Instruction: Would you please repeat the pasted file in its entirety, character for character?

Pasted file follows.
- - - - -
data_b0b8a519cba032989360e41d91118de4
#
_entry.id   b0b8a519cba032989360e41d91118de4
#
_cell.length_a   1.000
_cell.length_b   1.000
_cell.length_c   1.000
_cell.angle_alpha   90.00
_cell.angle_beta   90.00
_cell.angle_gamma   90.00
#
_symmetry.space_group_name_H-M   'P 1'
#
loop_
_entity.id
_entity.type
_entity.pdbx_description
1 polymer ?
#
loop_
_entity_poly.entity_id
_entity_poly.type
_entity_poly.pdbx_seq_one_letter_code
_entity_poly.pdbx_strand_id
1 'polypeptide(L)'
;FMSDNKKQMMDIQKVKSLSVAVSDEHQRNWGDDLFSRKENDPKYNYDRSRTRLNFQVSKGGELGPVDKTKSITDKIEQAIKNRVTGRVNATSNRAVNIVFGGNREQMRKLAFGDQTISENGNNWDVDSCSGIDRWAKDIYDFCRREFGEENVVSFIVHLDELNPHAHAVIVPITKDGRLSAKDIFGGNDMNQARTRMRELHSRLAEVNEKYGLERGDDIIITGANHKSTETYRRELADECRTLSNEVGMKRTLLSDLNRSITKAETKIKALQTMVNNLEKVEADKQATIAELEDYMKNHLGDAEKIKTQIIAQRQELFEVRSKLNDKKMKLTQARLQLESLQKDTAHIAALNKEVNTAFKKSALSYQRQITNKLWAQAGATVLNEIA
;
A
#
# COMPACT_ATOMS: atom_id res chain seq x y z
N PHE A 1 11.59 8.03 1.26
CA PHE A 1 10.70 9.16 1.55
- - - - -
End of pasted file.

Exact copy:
data_b0b8a519cba032989360e41d91118de4
#
_entry.id   b0b8a519cba032989360e41d91118de4
#
_cell.length_a   1.000
_cell.length_b   1.000
_cell.length_c   1.000
_cell.angle_alpha   90.00
_cell.angle_beta   90.00
_cell.angle_gamma   90.00
#
_symmetry.space_group_name_H-M   'P 1'
#
loop_
_entity.id
_entity.type
_entity.pdbx_description
1 polymer ?
#
loop_
_entity_poly.entity_id
_entity_poly.type
_entity_poly.pdbx_seq_one_letter_code
_entity_poly.pdbx_strand_id
1 'polypeptide(L)'
;FMSDNKKQMMDIQKVKSLSVAVSDEHQRNWGDDLFSRKENDPKYNYDRSRTRLNFQVSKGGELGPVDKTKSITDKIEQAIKNRVTGRVNATSNRAVNIVFGGNREQMRKLAFGDQTISENGNNWDVDSCSGIDRWAKDIYDFCRREFGEENVVSFIVHLDELNPHAHAVIVPITKDGRLSAKDIFGGNDMNQARTRMRELHSRLAEVNEKYGLERGDDIIITGANHKSTETYRRELADECRTLSNEVGMKRTLLSDLNRSITKAETKIKALQTMVNNLEKVEADKQATIAELEDYMKNHLGDAEKIKTQIIAQRQELFEVRSKLNDKKMKLTQARLQLESLQKDTAHIAALNKEVNTAFKKSALSYQRQITNKLWAQAGATVLNEIA
;
A
#
# COMPACT_ATOMS: atom_id res chain seq x y z
N PHE A 1 11.59 8.03 1.26
CA PHE A 1 10.70 9.16 1.55